What is a Land and Peoples Acknowledgement, and Why is it Important
A Land and Peoples Acknowledgement is a formal statement rooted in Indigenous protocol that recognizes the peoples who traditionally inhabited the land where you live or work and the relationship that continues to exist between Indigenous Peoples and their traditional territories. It’s a way of honoring and expressing gratitude to those who were traditional stewards of the land, while being mindful of the ongoing influence of colonial behaviors and belief systems.
At Mind & Life, we acknowledge the land and the peoples who inhabited the land where our office is located in Charlottesville, Virginia, as part of our commitment to our values: compassion, integrity, curiosity, inclusion, and excellence. This is important because local histories of colonization, disenfranchisement, and oppression have had devastating effects on the Indigenous and African American communities here. Mind & Life intends to build relationships, promote awareness, recognize resilience, and show respect for these communities, disrupting the history of silence and exclusion that has created disadvantages today.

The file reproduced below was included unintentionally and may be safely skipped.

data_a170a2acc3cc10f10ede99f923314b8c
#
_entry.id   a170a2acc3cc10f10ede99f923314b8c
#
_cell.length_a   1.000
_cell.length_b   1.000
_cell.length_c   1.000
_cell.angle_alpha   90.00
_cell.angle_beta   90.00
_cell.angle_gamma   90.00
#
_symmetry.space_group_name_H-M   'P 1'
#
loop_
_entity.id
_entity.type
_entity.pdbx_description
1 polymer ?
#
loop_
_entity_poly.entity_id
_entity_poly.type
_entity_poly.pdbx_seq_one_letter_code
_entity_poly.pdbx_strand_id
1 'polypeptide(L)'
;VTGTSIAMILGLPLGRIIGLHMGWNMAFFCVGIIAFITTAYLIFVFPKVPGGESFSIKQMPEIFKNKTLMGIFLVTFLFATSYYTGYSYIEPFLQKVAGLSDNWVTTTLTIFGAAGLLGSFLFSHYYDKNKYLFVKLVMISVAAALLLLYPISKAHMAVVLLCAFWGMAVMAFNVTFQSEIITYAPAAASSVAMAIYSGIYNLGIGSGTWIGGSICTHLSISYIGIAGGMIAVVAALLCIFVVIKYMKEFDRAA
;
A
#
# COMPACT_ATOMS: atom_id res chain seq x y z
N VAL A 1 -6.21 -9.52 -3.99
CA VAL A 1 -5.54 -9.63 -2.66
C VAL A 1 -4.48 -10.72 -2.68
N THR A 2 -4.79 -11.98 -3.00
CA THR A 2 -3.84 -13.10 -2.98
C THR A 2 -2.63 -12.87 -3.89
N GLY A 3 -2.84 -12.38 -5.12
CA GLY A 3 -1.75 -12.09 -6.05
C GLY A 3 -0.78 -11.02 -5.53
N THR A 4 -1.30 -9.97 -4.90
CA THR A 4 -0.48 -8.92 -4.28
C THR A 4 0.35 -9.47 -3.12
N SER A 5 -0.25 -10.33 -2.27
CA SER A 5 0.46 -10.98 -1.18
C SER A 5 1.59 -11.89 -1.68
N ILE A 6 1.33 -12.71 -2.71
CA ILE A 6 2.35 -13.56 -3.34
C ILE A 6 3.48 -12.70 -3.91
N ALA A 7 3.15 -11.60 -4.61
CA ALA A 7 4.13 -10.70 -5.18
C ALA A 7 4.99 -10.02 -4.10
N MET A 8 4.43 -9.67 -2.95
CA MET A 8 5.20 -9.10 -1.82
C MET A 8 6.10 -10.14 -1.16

Our Office in Albemarle County, Virginia
In 2022, our office moved from Downtown Charlottesville to neighboring Albemarle County. Our new office building is located on the ancestral and unceded land of the Monacan Indian Nation, who have lived in central Virginia for over 10,000 years. In 1924, the Virginia General Assembly passed the Racial Integrity Act, which legally erased native identities and pushed many Monacan Indians to leave the state. Negotiations over sacred Monacan land, Virginia native identities, and historic representations are alive, contested, and ongoing, and it is our responsibility to join these conversations.
Read the Land Acknowledgement for our former downtown location here.
We ask you to join us in acknowledging the land and the peoples of Charlottesville by learning more and taking action. We hope that you’ll also learn more about where you live: whose land are you on, and what peoples were there before you? You might begin by consulting the U.S. Department of Art and Culture’s Guide and Call to Acknowledgement, or identifying whose land you are on with this interactive map of Native Land.